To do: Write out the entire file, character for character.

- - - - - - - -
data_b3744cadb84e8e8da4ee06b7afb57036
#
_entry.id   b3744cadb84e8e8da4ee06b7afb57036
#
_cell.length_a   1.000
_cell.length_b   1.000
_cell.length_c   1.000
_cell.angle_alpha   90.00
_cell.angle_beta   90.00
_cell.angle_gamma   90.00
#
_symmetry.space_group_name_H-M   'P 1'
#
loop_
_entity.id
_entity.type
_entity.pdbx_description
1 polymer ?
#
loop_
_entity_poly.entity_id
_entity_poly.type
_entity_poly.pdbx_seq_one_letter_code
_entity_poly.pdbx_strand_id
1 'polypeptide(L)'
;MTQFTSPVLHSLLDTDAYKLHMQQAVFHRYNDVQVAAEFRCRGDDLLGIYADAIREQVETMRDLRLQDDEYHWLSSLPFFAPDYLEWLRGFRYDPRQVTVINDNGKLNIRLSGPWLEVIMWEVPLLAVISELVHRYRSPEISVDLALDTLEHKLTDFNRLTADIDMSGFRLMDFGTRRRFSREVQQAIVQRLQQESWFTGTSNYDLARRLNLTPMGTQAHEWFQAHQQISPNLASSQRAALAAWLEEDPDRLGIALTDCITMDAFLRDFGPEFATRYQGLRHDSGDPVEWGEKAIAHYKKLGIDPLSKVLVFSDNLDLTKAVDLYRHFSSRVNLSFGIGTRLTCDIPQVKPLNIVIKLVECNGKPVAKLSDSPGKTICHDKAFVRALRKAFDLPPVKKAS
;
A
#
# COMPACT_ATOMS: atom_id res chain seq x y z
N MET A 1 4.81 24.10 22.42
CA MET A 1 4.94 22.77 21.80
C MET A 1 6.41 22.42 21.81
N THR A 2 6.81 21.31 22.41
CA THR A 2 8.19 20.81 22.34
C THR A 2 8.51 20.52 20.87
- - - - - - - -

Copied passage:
data_b3744cadb84e8e8da4ee06b7afb57036
#
_entry.id   b3744cadb84e8e8da4ee06b7afb57036
#
_cell.length_a   1.000
_cell.length_b   1.000
_cell.length_c   1.000
_cell.angle_alpha   90.00
_cell.angle_beta   90.00
_cell.angle_gamma   90.00
#
_symmetry.space_group_name_H-M   'P 1'
#
loop_
_entity.id
_entity.type
_entity.pdbx_description
1 polymer ?
#
loop_
_entity_poly.entity_id
_entity_poly.type
_entity_poly.pdbx_seq_one_letter_code
_entity_poly.pdbx_strand_id
1 'polypeptide(L)'
;MTQFTSPVLHSLLDTDAYKLHMQQAVFHRYNDVQVAAEFRCRGDDLLGIYADAIREQVETMRDLRLQDDEYHWLSSLPFFAPDYLEWLRGFRYDPRQVTVINDNGKLNIRLSGPWLEVIMWEVPLLAVISELVHRYRSPEISVDLALDTLEHKLTDFNRLTADIDMSGFRLMDFGTRRRFSREVQQAIVQRLQQESWFTGTSNYDLARRLNLTPMGTQAHEWFQAHQQISPNLASSQRAALAAWLEEDPDRLGIALTDCITMDAFLRDFGPEFATRYQGLRHDSGDPVEWGEKAIAHYKKLGIDPLSKVLVFSDNLDLTKAVDLYRHFSSRVNLSFGIGTRLTCDIPQVKPLNIVIKLVECNGKPVAKLSDSPGKTICHDKAFVRALRKAFDLPPVKKAS
;
A
#
# COMPACT_ATOMS: atom_id res chain seq x y z
N MET A 1 4.81 24.10 22.42
CA MET A 1 4.94 22.77 21.80
C MET A 1 6.41 22.42 21.81
N THR A 2 6.81 21.31 22.41
CA THR A 2 8.19 20.81 22.34
C THR A 2 8.51 20.52 20.87